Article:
2003 Job Search Privacy Study: Privacy Issues at Specific Job Sites

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In the course of research some online sites or businesses raised new or important privacy questions. Each site is discussed in more detail below..

A. USAJOBS.gov and StudentJobs.gov

The federal government’s official job site is USAJOBS (www.usajobs.opm.gov) . Its companion site for students is StudentJobs.gov (www.studentjobs.gov).

The USAJOBS site, due to its size and position as the primary gateway for access to federal employment opportunities, is of vital public interest. The Office of Personnel Management (OPM) oversees the operation of the two sites.

When researchers analyzed these sites, they realized that the sites were being outsourced in their entirety to Monster.com.

In order to find out more about the operations of these sites, on October 22, 2003 the

Electronic Privacy Information Center (EPIC) submitted a Freedom of Information Act request to OPM’s FOIA Officer by Fax and mail. The FOIA letter requests copies of all documents, electronic and otherwise, pertaining to USAJOBS and the Recruitment One- Stop project, including copies of all contracts regarding USAJOBS.

B. FastWeb.com

FastWeb’s use of EEO-related data was discussed earlier in this report under the heading “Use of EEO and ADA Information Online.”

Research additionally found that FastWeb has a generous opt-in/data -sharing policy in its privacy policy. The policy states that upon user opt-in, FastWeb has the ability to share consumer data with third parties, including with potential employers. This is fairly straightforward.

“If you give your permission to allow third parties to contact you, personal information about you (such as your contact information and other information collected during your visit to FastWeb) may be shared with colleges, universities, potential employers, recruiters/headhunters, data aggregators, marketers (possibly in the form of list rental), and other organizations. Regardless of your decision regarding the sharing of your personal information, we may share broad aggregate demographic data and related usage information with our business partners.” [26]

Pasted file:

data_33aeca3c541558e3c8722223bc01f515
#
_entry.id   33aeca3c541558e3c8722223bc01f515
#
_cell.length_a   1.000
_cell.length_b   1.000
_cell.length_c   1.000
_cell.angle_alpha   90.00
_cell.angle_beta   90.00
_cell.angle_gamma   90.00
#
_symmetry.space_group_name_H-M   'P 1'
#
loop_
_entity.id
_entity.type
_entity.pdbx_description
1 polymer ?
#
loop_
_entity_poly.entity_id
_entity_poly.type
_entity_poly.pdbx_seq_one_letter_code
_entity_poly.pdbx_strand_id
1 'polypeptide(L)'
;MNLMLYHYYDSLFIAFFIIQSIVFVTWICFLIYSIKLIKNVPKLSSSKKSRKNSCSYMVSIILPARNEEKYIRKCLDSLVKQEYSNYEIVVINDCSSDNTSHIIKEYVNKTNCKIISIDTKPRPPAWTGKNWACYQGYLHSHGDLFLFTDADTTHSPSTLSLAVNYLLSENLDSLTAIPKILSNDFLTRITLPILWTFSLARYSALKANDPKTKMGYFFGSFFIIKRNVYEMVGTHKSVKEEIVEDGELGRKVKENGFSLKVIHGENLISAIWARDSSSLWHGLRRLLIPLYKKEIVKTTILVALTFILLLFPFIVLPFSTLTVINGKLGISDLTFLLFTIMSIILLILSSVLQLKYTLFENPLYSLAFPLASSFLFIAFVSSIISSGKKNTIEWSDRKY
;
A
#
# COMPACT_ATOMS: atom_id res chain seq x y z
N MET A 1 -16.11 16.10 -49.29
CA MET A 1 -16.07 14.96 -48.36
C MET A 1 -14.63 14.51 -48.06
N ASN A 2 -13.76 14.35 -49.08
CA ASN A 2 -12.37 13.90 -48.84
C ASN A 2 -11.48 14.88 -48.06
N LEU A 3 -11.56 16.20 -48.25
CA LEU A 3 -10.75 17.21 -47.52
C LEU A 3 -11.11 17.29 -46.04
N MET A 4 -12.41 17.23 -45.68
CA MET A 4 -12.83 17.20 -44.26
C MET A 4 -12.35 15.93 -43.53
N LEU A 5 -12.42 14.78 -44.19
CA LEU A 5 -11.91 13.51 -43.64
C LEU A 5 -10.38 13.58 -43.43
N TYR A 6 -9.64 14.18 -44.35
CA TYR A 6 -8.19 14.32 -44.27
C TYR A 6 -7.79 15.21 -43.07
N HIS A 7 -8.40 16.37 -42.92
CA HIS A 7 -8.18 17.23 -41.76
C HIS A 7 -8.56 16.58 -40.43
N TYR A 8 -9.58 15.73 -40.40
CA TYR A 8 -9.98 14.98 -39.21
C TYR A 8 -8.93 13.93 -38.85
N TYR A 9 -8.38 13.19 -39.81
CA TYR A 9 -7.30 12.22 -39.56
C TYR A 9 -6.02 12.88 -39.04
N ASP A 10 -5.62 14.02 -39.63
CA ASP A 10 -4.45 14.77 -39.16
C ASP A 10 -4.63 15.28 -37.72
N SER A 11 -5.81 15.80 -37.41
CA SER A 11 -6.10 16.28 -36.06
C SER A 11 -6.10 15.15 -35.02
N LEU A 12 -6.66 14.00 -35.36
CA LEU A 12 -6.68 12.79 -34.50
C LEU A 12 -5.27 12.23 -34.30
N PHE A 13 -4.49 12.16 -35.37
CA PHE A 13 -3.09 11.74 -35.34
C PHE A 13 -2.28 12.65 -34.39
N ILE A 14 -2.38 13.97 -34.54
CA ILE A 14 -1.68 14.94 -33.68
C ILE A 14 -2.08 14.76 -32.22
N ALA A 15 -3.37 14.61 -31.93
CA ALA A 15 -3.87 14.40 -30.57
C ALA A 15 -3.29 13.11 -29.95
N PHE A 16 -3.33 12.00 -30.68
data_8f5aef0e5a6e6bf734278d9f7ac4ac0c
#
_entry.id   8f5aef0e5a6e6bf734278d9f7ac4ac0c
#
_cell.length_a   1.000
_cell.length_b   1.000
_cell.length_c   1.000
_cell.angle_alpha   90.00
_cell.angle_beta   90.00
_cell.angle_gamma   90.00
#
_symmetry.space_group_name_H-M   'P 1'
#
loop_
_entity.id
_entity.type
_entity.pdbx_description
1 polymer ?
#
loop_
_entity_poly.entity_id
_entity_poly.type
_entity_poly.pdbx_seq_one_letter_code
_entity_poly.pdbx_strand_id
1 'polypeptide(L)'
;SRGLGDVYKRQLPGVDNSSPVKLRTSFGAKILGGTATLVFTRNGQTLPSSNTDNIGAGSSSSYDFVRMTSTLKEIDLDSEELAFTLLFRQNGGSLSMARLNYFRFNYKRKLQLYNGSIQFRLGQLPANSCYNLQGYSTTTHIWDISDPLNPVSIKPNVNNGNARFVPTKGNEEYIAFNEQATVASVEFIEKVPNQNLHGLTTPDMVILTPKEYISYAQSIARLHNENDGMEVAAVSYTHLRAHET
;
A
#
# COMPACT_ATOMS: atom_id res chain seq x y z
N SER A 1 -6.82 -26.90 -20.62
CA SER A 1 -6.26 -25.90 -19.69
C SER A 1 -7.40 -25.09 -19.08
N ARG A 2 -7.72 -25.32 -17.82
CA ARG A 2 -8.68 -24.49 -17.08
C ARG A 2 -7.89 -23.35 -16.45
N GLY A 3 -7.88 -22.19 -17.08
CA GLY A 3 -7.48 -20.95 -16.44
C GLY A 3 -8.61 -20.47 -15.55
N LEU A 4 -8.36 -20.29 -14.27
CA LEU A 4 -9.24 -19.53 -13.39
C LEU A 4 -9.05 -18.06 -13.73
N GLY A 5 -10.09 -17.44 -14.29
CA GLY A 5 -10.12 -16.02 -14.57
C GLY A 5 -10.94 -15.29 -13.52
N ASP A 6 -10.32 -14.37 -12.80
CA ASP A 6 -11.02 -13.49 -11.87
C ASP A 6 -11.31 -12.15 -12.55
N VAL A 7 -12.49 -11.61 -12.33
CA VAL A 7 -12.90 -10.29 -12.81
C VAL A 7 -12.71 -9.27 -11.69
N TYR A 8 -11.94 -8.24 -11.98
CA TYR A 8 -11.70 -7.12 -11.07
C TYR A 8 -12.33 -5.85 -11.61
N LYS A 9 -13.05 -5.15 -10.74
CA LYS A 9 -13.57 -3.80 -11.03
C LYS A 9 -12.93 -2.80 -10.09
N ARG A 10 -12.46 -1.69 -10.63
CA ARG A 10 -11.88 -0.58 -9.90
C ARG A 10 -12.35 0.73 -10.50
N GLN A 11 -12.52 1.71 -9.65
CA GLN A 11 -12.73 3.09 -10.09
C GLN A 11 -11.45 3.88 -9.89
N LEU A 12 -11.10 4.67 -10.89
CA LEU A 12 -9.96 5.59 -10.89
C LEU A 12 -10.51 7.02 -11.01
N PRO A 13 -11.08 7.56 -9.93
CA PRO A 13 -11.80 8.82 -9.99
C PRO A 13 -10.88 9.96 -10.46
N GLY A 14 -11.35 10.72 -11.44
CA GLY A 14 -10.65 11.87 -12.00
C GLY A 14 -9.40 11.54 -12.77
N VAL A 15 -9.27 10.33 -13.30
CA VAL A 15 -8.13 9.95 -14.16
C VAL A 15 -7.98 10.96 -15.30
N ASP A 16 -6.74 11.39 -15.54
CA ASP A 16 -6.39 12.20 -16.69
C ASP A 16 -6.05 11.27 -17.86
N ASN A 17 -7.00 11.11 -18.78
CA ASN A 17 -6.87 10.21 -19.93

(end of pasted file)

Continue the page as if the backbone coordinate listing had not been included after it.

If a student opts in to the data sharing, then the student has agreed to the terms above,

among the others located in the full policy.

On the “Student Activities” page part of the FastWeb questionnaire, students were asked to “select all that apply” regarding student disability/illnesses. Disabilities/illnesses students could select if applicable included:

  • HIV-related
  • Multiple Sclerosis
  • Emotional
  • Deaf/Hard of Hearing

Under “Student Activities, Skills, and Other” students were again instructed to select all that apply. Choices included everything from “Cheerleader” to “Gay/Lesbian” to “Fraternity Member.”

If the terms of the privacy policy were strictly adhered to, FastWeb could conceivably share this data with just about anyone. Given the terms of the privacy policy, FastWeb’s inclusion of such highly sensitive personal data raises the question: is data regarding student medical condition and/or sexual preference shared, per the privacy policy?

C. Eliyon